6
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From here:

def checkBST(root):
    prev_val = -1
    for node in in_order_sort(root):
        if node.data <= prev_val:
            return False
        prev_val = node.data
    return True

def in_order_sort(node):
    if node.left:
        yield from in_order_sort(node.left)
    yield node
    if node.right:
        yield from in_order_sort(node.right)

Looking for any suggestions on improving this. It's pretty concise.

The input data is constrained between \$0\$ and \$10^4\$ so I can "get away" with setting the initial value to -1. The input func name checkBST is also predefined.

It seems that short of knowing you can validate a binary tree via an in-order traversal this would get complicated, but knowing that makes it straightforward?

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4
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The prev_val handling is slightly clumsy. I would personally prefer using the pairwise() recipe from itertools. You could then replace the loop altogether with all(…), which more clearly expresses your intentions.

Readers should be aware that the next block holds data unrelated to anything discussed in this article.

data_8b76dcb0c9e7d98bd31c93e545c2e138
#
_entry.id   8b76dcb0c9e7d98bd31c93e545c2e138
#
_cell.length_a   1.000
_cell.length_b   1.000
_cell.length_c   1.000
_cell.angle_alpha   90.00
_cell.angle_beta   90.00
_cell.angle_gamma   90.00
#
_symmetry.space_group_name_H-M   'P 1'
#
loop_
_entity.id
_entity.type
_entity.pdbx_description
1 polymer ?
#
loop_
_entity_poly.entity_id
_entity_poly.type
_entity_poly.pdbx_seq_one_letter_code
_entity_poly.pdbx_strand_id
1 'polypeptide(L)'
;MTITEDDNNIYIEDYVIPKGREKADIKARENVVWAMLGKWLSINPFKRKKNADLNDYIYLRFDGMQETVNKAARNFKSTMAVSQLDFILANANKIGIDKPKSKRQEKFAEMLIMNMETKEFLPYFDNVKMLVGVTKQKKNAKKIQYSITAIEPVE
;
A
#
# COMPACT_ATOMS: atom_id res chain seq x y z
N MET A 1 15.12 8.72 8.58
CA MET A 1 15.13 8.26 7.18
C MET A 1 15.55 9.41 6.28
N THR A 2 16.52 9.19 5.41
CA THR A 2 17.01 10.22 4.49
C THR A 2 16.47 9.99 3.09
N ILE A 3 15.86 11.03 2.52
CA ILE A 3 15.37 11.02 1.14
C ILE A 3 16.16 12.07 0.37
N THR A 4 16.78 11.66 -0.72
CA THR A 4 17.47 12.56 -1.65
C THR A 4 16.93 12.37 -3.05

I would also prefer to see the generator yield node.data instead of yield node.

from itertools import tee

def checkBST(root):
    a_iter, b_iter = tee(in_order_traversal(root))
    next(b_iter, None)
    return all(a <= b for a, b in zip(a_iter, b_iter))

def in_order_traversal(node):
    if node.left:
        yield from in_order_sort(node.left)
    yield node.data
    if node.right:
        yield from in_order_sort(node.right)
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1
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I'd leverage python's builtin functions by flattening the tree to a list, then checking if it's sorted in ascended order and whether it has any duplicates:

def checkBST(root):
    flat = flatten(root)
    return flat == sorted(flat) and len(flat) == len(set(flat))

def flatten(tree):
    if tree:
        return flatten(tree.left) + [tree.data] + flatten(tree.right)
    else:
        return []

This will almost certainly be slower though.

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